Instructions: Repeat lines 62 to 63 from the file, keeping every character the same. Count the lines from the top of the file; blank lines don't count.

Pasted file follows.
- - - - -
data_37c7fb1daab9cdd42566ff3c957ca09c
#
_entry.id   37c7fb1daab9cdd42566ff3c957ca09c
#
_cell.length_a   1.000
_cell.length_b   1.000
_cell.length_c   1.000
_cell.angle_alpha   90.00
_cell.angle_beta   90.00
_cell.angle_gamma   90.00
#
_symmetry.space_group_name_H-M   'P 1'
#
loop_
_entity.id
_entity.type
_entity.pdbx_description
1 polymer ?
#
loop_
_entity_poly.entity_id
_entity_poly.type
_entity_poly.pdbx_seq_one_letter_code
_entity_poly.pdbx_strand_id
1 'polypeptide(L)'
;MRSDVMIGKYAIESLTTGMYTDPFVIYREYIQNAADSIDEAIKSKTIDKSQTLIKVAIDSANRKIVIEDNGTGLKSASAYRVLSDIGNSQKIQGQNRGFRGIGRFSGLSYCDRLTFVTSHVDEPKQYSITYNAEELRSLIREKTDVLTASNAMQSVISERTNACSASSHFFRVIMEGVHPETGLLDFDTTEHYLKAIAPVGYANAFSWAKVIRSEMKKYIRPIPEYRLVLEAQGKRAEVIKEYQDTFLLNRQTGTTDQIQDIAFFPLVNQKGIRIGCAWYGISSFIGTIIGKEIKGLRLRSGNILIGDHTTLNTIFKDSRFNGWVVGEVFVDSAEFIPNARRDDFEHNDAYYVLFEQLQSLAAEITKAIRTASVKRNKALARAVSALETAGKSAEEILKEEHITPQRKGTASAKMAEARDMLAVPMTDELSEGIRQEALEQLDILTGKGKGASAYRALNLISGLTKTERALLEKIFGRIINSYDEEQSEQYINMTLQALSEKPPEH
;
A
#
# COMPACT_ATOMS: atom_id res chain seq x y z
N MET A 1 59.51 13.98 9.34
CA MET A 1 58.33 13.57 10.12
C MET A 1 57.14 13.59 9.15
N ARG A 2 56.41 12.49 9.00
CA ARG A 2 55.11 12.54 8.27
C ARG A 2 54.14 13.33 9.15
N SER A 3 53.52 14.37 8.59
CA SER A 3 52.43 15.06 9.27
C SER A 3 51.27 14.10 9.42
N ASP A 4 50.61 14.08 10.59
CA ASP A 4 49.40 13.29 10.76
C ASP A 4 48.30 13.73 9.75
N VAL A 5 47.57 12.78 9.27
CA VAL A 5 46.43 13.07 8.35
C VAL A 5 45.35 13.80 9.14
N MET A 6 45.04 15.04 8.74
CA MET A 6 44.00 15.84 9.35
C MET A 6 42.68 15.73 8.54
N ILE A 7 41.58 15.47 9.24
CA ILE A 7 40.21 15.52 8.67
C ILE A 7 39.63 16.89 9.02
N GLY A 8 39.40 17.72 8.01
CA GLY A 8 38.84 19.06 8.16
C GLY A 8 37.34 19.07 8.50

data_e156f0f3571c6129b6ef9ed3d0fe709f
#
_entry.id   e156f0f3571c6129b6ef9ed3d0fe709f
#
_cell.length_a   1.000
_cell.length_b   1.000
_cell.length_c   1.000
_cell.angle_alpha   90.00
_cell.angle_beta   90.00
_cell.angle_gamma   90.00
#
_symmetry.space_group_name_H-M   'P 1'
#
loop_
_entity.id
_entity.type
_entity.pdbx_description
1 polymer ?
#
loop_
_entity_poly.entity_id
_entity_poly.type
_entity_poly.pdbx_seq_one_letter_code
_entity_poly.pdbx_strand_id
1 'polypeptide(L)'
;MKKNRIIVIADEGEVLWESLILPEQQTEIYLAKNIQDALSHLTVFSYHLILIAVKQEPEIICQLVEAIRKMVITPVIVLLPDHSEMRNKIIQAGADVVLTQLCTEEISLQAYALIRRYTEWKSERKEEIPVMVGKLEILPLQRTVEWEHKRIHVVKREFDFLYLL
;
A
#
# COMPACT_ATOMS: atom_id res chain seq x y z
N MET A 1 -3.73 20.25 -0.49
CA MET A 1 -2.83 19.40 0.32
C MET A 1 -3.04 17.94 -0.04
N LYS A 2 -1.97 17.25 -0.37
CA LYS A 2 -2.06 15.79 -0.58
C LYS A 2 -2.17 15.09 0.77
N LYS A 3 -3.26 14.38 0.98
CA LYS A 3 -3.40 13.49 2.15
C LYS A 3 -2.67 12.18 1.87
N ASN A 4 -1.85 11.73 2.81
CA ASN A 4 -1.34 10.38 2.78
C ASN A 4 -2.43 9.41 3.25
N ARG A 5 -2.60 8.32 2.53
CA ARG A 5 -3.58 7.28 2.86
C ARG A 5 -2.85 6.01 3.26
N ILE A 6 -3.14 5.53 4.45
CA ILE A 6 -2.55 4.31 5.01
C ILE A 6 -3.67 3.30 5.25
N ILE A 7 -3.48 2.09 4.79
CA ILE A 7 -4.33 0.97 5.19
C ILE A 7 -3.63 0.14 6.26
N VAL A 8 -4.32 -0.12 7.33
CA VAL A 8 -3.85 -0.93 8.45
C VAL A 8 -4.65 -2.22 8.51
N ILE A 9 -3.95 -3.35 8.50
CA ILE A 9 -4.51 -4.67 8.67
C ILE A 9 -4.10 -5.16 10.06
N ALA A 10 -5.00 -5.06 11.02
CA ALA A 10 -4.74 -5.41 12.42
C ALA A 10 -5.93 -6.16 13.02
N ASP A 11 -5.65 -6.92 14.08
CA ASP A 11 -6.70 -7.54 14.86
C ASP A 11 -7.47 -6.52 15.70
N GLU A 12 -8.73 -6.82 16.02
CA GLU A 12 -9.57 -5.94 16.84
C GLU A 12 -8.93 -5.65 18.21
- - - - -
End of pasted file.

_cell.angle_alpha   90.00
_cell.angle_beta   90.00